The company I chose to analyze is WorldCom. This company based in Mississippi had recognized that for several years it has been bloating or increasing their earnings through booking about $3.8 billion expenses as long-term investments rather than operating costs. They did that by posting operating expenses such as salaries and wages as long-term investments on the balance sheet while those costs should have been expensed and posted to the income statement. When they did that, they overstated assets while extremely understating expenses. This led to an overstatement of net income; the company then devalued such costs which led cash flows, profit margins and net income to be affectedly inflated. Given the fact that those are the key measures used to value the company’s stock, the company’s stock was highly overpriced.
If I had been an accountant for WorldCom, I would have treated such disbursements as normal operating costs. If I had been forced by management to indulge in such an unethical behavior, I would see myself enforced to have reported the company to the authorities as this is a serious violation of accounting ethics, and I would not want to be part of such violations.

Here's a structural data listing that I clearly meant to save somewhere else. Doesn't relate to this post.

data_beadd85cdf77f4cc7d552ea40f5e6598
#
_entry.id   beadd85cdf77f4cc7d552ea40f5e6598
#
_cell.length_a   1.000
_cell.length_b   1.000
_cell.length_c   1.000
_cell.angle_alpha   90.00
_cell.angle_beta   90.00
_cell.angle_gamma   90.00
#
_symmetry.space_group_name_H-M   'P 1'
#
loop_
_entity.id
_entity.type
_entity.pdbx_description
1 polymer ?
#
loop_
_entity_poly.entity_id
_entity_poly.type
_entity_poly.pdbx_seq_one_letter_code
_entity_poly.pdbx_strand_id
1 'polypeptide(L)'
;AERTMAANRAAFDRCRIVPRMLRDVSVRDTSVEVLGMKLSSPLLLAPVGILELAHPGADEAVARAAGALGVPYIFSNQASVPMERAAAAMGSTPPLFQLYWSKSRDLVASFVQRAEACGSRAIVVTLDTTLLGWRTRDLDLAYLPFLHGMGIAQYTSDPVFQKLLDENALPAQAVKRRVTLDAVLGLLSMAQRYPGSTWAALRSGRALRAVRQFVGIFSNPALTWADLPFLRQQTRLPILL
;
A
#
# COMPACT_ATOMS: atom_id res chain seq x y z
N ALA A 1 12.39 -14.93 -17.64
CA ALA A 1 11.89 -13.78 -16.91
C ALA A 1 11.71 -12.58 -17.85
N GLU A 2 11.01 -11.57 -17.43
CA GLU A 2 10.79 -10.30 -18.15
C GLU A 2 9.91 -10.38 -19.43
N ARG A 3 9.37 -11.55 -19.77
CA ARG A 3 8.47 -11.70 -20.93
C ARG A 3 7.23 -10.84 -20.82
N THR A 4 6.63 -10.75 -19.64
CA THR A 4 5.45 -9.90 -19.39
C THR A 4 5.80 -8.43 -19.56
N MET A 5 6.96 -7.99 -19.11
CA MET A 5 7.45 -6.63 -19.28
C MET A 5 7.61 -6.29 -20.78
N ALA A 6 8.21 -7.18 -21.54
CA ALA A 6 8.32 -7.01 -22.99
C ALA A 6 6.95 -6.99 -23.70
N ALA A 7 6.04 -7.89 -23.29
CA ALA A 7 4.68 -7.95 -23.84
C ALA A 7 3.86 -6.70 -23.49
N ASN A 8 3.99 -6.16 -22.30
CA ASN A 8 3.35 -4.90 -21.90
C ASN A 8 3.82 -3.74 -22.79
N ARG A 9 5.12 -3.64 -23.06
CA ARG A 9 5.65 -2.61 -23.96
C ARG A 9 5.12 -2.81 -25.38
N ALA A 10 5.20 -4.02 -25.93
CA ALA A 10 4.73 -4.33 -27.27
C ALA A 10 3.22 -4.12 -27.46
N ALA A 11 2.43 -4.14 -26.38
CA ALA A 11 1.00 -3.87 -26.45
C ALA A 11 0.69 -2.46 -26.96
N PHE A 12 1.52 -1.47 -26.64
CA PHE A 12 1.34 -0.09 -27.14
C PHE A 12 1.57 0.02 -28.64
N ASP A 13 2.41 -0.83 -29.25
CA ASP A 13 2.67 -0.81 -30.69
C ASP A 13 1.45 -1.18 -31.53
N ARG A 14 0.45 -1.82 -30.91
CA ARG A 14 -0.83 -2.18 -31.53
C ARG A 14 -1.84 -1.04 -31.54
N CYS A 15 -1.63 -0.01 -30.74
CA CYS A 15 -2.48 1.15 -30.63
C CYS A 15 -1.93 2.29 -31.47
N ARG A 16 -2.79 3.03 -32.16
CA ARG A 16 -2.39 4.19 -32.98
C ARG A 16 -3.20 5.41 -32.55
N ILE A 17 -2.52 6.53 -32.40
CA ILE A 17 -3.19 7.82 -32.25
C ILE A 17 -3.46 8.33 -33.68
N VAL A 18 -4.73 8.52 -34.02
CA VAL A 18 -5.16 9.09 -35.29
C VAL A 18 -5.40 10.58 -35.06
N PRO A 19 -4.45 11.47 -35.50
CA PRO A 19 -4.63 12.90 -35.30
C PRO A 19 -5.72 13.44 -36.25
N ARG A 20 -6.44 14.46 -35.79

WorldCom’s reaffirmation of earnings had put the company in default of bank agreements. Such default resulted in loans being called in for immediate payment. WorldCom’s financial problems made it impossible for it to make enough profit to cover such loans as they were called in. Dreading bankruptcy and the possibility of interruption of service, WorldCom’s customers started looking for other, more stable telecom providers which led to even less profit coming in each month to pay their obligations.
Please join StudyMode to read the full document